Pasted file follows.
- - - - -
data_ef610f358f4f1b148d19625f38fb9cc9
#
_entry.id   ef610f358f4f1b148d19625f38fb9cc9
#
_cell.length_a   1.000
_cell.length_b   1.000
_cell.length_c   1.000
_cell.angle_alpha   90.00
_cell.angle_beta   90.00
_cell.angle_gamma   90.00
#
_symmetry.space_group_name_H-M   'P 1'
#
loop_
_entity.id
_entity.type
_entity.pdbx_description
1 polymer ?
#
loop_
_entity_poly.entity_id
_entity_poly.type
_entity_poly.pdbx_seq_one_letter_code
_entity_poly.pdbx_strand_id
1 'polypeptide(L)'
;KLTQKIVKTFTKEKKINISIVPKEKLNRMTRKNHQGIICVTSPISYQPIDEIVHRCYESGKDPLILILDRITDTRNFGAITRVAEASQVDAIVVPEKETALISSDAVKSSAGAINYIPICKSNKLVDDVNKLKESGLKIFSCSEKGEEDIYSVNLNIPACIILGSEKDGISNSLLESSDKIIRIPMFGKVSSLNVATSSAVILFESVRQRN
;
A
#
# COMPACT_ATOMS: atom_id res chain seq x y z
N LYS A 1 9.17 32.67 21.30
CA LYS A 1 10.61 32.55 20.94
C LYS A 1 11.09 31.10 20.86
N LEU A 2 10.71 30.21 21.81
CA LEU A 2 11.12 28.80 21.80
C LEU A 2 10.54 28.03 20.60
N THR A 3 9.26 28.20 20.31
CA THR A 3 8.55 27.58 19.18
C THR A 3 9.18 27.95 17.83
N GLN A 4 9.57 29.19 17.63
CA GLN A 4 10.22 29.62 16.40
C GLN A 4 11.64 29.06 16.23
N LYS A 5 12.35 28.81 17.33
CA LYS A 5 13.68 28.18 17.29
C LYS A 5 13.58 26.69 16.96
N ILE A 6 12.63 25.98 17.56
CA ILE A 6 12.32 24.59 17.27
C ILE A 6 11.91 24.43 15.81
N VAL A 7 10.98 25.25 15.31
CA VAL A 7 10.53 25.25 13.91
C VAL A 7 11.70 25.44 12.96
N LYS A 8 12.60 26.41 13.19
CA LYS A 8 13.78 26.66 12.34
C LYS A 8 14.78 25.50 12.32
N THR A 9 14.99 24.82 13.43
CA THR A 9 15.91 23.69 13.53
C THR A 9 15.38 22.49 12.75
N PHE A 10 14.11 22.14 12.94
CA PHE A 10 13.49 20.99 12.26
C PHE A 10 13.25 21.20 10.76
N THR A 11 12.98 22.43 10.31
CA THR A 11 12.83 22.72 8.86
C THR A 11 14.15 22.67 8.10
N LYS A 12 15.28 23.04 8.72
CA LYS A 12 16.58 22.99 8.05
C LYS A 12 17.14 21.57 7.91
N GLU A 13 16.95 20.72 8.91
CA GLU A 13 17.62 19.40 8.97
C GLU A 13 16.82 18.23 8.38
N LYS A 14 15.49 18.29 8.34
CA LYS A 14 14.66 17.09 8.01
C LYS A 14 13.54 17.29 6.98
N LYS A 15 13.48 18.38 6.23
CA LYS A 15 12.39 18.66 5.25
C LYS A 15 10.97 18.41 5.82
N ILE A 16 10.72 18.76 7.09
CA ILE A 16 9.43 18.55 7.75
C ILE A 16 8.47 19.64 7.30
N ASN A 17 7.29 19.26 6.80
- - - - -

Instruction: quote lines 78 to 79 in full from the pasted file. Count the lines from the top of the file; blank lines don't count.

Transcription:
C ILE A 16 8.47 19.64 7.30
N ASN A 17 7.29 19.26 6.80